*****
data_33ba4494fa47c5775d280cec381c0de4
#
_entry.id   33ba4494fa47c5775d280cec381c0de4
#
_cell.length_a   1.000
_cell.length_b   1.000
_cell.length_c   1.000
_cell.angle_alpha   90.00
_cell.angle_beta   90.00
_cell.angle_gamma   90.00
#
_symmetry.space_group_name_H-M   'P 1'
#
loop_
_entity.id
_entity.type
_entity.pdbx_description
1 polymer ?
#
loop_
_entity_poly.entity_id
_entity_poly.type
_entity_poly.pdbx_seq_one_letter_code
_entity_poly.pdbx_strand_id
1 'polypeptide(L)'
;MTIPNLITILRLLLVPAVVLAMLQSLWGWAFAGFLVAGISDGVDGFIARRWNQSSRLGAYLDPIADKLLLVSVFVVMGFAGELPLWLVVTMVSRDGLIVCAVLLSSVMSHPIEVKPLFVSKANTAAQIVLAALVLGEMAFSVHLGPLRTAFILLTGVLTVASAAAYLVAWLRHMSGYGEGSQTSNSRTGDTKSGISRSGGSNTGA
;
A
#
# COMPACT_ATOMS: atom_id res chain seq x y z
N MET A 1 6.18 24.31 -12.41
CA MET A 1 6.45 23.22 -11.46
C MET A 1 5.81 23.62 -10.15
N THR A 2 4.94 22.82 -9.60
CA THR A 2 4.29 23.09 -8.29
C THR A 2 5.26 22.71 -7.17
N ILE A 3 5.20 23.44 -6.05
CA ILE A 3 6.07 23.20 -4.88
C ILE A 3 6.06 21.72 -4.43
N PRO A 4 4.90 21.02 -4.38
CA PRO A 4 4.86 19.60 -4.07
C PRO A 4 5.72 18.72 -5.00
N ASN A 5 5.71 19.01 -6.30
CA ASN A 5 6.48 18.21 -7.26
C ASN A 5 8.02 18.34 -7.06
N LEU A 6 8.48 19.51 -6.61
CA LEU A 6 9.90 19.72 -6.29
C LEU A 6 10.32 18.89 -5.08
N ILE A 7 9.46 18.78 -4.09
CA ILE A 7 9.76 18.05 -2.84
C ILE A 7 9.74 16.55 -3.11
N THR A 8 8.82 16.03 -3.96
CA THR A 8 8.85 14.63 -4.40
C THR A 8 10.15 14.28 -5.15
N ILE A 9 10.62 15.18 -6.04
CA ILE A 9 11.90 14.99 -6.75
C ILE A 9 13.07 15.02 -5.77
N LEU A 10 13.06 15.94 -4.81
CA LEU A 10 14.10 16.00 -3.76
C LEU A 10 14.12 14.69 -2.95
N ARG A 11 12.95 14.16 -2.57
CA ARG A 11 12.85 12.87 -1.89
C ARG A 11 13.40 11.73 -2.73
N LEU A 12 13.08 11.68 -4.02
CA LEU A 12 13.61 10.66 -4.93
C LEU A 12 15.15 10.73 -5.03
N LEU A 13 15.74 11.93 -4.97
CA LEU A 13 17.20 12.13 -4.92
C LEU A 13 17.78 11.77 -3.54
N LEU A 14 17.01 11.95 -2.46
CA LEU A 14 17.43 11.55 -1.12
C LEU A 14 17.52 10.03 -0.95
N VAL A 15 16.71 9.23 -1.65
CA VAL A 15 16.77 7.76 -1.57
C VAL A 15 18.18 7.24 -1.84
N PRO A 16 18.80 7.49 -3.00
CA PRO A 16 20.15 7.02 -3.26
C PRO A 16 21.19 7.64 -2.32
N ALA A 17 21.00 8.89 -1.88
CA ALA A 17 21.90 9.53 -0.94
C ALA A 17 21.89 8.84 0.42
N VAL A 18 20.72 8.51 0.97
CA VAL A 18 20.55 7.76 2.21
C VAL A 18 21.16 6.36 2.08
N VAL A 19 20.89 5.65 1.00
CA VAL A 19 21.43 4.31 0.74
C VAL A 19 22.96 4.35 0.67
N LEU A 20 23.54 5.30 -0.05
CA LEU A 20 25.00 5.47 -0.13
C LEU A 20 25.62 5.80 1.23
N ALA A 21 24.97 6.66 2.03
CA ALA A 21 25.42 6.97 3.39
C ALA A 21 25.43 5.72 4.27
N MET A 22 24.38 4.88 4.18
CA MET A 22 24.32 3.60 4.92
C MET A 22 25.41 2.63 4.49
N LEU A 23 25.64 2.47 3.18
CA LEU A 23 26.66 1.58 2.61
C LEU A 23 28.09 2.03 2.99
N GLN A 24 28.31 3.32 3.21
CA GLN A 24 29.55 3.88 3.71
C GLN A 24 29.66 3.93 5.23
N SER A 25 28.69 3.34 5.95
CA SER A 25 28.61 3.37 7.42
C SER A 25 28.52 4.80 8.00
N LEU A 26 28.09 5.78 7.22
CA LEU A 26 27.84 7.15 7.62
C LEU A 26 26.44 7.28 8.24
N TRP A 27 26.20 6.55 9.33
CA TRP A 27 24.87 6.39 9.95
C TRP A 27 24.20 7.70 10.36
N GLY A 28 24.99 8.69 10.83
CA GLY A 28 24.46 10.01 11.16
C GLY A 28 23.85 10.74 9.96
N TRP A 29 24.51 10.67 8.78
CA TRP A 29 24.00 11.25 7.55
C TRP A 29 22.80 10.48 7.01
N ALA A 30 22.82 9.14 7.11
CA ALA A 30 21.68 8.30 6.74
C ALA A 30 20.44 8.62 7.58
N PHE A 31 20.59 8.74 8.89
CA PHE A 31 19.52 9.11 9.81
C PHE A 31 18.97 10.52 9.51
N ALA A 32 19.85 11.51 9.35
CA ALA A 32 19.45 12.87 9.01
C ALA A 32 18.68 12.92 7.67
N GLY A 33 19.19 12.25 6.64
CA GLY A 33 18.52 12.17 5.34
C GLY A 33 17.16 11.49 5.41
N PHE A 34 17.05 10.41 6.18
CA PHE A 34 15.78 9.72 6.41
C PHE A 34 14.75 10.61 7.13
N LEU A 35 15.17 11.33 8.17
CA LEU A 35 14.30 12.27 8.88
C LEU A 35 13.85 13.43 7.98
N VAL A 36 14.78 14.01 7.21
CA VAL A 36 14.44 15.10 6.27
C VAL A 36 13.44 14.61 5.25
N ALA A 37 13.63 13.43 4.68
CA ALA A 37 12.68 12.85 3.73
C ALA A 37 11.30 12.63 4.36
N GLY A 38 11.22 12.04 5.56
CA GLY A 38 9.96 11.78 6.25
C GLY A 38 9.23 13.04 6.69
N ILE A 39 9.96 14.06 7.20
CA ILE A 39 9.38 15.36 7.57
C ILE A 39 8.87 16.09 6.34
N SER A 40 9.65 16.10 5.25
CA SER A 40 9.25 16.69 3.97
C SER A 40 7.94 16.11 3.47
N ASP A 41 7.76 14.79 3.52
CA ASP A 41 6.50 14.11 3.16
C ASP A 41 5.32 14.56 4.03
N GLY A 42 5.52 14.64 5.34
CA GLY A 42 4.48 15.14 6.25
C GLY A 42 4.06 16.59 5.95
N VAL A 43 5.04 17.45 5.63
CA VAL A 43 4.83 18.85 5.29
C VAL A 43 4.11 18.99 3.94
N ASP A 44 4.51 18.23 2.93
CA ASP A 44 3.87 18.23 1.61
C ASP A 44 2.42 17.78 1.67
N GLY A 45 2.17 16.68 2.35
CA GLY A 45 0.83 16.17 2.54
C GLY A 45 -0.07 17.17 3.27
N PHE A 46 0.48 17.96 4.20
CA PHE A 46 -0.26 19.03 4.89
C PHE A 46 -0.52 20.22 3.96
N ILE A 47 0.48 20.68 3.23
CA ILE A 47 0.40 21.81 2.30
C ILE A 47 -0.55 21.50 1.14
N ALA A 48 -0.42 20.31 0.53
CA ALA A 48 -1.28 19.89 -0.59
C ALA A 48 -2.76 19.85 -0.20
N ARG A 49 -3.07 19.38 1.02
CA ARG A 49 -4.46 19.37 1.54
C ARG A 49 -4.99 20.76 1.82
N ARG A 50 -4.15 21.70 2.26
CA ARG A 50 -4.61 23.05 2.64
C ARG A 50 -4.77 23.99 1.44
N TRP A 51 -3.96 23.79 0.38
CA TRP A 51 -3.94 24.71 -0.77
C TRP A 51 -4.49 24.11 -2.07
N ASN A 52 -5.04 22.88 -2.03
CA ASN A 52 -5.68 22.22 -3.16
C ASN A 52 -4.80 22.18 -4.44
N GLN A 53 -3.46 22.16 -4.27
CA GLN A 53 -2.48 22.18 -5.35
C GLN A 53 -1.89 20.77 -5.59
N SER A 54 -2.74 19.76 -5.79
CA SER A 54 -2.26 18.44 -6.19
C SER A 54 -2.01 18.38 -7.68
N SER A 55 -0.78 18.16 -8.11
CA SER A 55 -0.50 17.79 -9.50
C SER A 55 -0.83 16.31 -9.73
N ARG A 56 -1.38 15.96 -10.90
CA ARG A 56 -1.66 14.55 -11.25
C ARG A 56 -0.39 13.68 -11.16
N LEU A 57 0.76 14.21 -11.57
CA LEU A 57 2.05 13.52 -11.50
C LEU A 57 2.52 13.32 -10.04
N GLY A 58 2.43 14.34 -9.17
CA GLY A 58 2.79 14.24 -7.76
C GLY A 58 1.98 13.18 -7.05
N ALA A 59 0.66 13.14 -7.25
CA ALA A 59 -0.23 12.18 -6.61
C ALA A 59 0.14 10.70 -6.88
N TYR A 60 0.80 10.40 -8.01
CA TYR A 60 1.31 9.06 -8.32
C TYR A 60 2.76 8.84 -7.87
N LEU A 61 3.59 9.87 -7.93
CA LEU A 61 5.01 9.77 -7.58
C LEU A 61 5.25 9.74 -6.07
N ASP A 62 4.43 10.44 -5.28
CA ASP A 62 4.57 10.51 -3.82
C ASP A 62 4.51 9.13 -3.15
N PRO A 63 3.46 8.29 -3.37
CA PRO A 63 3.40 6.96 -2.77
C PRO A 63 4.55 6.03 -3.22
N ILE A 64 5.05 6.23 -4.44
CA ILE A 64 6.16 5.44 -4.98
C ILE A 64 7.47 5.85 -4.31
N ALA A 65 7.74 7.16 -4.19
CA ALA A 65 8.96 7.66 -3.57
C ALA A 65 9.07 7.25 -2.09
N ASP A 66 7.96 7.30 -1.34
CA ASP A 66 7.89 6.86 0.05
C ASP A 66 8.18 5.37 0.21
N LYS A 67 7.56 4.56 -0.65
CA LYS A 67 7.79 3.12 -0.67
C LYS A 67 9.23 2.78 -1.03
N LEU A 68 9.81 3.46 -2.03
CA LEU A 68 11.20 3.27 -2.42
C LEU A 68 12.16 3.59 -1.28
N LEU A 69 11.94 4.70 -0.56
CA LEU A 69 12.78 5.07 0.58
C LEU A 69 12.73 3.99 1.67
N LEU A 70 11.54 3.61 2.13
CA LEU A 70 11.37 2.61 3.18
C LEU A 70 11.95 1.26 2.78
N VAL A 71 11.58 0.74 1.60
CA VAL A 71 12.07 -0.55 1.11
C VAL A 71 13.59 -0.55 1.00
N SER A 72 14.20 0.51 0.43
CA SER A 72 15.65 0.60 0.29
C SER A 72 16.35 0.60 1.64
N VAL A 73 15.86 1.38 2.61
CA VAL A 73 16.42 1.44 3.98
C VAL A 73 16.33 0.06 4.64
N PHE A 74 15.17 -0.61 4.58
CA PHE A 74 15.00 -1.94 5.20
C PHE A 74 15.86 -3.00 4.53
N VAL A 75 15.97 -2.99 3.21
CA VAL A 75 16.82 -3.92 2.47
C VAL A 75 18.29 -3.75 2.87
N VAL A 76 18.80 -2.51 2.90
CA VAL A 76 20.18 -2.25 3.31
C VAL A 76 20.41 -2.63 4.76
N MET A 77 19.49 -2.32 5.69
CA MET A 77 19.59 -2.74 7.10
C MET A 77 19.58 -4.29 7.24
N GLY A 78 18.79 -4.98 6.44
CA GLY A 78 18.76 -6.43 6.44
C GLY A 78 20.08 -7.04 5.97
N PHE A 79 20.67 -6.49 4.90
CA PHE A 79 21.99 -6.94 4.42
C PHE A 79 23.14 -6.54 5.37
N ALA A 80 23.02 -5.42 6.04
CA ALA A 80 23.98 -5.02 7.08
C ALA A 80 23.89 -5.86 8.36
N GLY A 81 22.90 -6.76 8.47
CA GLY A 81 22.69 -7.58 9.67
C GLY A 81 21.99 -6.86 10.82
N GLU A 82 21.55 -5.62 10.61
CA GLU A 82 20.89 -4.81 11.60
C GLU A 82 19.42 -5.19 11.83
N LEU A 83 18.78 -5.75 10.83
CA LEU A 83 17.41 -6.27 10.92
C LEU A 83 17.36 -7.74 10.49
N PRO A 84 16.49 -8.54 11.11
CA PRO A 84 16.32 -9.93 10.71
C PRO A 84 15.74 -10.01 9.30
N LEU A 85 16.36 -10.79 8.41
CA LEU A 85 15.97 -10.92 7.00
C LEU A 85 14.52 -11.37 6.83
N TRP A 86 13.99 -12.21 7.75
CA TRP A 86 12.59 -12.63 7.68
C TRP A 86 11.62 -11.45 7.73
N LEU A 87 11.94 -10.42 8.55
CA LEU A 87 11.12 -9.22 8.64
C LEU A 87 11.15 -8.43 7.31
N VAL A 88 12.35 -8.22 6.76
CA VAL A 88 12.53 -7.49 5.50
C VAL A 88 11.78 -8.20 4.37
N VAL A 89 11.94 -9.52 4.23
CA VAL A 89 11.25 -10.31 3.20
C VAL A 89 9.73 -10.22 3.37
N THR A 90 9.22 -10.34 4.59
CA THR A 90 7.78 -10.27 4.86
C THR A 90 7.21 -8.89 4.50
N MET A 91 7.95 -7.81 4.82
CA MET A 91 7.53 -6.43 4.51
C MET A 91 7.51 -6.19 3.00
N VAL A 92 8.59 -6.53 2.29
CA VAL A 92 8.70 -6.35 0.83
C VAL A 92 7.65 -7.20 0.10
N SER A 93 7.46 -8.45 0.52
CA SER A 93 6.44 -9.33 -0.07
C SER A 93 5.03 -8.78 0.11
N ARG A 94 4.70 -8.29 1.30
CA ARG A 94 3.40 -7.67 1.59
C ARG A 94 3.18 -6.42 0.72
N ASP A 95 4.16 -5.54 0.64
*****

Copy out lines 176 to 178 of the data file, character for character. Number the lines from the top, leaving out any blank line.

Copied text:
CA ARG A 49 -4.46 19.37 1.54
C ARG A 49 -4.99 20.76 1.82
N ARG A 50 -4.15 21.70 2.26